John P. Clinkenbeard of the California Geological Survey office and Fred W. Gius of the California Department of Conservation dove deep in their 2018 study, “Aggregate Sustainability in California,” detailing their work in a 35-page report that covers reserves, demand forecasts, quality, pricing, transportation, and other key topics. Here is a brief introduction to this study, with links to the full report at the end.

Aggregate – sand, gravel and crushed stone – provides the bulk and strength to Portland Cement Concrete and is also used as road base, subbase, and fill. Aggregate normally provides 80% to 100% of the material volume in these uses.

The paving and building industries in California consume large quantities of aggregate and future demand is expected to increase. Over the next 50 years, the state will need approximately 11 billion tons of aggregate. As a low unit-value, high-bulk-weight commodity, it must be obtained from nearby sources to minimize economic and environmental costs associated with transportation. Transporting aggregate from distant sources results in increased construction costs, fuel consumption, greenhouse gas emissions, air pollution, traffic congestion, and road maintenance.

California Aggregate Shortage

Let’s take a look at the scale of these impacts. From 1987 to 2016, California consumed an average of roughly 180 million tons of construction aggregate per year. Transporting it in 25-ton truckloads totals 7.2 million truck trips per year. With an average 50-mile, round-trip haul and return, that amounts to 360 million truck miles traveled, more than 51 million gallons of diesel fuel used, and more than 570,000 tons of carbon dioxide emission produced annually. If the haul distance is doubled to 100 miles, the numbers double to 720 million truck miles traveled, more than 102 million gallons of diesel fuel burned, and more than 1.1 million tons of carbon dioxide emissions produced.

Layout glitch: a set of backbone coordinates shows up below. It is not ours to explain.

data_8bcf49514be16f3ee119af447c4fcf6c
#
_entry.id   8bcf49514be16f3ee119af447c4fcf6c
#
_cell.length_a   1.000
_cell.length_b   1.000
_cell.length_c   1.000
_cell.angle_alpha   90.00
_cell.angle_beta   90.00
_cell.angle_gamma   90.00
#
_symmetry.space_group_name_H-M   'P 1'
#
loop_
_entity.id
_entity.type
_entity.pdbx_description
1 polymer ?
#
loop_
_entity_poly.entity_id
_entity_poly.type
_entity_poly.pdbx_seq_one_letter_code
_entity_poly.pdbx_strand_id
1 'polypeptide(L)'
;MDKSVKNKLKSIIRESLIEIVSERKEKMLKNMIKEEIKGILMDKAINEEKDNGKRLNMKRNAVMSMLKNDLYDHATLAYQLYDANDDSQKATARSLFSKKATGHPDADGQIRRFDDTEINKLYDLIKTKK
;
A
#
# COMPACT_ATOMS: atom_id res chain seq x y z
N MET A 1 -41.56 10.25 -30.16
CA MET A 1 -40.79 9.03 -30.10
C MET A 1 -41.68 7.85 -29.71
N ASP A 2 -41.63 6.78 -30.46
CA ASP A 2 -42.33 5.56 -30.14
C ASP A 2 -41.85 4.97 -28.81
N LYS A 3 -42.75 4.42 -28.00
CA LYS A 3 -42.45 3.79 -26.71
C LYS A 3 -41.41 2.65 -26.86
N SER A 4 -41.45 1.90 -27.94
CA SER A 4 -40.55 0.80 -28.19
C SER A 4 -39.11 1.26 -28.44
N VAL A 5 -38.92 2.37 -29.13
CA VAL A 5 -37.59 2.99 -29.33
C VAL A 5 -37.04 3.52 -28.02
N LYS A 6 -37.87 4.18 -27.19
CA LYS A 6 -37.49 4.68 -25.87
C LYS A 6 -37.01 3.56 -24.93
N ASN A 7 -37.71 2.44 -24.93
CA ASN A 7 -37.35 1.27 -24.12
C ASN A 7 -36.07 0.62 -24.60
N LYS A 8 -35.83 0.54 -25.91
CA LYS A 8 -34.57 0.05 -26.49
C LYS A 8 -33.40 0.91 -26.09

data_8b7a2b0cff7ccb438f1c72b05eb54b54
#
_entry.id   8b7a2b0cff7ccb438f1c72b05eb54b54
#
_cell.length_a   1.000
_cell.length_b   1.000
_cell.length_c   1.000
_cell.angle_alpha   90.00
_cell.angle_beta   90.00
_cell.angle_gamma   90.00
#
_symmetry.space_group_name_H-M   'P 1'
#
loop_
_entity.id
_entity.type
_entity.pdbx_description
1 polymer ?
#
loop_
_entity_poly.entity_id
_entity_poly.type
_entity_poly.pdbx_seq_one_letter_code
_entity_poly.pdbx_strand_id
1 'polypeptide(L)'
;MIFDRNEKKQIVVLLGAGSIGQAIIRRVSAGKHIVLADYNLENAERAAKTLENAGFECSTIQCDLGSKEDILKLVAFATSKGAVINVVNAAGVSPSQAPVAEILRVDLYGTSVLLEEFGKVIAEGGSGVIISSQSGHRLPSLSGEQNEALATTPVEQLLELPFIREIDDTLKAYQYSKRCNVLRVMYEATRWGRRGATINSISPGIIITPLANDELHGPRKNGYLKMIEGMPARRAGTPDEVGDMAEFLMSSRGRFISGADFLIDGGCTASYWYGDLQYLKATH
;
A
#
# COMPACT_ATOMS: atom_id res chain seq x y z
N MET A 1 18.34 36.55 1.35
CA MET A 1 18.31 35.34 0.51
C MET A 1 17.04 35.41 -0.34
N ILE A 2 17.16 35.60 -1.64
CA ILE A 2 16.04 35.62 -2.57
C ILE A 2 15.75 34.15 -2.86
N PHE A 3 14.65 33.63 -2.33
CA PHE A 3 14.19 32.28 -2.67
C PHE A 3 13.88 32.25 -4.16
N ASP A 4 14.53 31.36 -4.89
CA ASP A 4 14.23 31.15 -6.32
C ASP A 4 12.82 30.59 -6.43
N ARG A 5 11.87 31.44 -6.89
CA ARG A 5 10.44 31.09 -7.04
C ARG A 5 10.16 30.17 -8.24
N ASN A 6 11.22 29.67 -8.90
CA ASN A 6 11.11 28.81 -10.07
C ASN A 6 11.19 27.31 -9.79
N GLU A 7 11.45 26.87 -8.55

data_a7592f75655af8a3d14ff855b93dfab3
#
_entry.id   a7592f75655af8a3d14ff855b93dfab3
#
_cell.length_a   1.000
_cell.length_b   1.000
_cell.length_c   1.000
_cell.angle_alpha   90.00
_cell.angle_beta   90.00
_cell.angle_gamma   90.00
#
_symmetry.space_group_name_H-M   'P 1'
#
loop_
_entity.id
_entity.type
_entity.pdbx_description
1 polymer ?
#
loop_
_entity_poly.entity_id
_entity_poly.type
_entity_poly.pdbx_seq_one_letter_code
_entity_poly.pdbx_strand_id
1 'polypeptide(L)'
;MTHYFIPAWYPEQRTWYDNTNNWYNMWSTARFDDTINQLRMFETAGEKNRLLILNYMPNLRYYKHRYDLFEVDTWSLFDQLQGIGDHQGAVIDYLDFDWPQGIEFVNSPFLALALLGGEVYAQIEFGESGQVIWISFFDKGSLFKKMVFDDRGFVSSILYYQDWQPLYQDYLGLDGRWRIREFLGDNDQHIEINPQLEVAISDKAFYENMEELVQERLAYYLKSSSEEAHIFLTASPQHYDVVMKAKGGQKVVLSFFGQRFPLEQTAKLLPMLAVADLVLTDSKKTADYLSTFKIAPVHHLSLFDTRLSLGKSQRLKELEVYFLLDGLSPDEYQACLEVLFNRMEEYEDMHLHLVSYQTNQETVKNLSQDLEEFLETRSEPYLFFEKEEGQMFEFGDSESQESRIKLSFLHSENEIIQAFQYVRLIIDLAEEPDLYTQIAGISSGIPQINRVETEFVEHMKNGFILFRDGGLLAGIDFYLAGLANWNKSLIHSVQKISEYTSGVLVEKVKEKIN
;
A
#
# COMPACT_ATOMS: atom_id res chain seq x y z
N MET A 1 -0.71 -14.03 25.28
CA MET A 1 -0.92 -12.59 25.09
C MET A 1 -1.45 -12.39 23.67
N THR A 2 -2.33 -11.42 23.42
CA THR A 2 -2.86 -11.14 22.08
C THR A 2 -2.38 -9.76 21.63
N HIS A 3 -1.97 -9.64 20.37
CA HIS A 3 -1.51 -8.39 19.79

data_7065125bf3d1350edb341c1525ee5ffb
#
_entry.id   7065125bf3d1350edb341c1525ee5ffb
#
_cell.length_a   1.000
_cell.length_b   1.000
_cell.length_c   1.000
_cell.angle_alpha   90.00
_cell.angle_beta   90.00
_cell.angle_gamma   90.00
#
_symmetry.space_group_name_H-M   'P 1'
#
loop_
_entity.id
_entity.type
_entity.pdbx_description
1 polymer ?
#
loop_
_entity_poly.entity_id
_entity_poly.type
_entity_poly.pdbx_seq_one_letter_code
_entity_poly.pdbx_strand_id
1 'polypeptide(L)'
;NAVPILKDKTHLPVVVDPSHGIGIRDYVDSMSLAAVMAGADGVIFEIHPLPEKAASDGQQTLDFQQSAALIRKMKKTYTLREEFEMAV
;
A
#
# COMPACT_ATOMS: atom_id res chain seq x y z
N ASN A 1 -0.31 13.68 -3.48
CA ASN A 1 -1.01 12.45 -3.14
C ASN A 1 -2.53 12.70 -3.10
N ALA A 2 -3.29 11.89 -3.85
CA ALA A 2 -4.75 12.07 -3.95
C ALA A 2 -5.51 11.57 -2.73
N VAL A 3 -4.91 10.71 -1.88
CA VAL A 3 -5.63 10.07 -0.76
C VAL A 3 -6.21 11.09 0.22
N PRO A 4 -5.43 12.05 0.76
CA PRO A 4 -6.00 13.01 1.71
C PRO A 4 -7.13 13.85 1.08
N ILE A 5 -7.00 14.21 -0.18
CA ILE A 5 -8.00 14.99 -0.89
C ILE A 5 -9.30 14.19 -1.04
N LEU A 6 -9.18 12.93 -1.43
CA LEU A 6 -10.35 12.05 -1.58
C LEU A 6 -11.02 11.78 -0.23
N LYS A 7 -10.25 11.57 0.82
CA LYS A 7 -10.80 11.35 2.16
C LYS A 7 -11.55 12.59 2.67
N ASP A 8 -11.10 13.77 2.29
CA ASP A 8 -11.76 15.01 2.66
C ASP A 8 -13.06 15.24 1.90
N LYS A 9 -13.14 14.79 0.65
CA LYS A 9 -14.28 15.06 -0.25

Mining versus Carbon Dioxide Emissions

Land-use planners and decision makers in California are faced with balancing a wide variety of needs in planning for a sustainable future. Mining is often seen as a controversial land use during the permitting process. However, there are benefits to having local sources of construction aggregate.

Universal need, increasing demand, the economic and environmental costs of transportation, and multiple land-use pressures – these all compound to make information about the availability and demand for aggregate all the more valuable to land-use planners and decision makers charged with planning for a sustainable future for California’s citizens.

To read the entire study, “Aggregate Sustainability in California,” click here.

To view the California Geological Survey Aggregate Map of California, click here.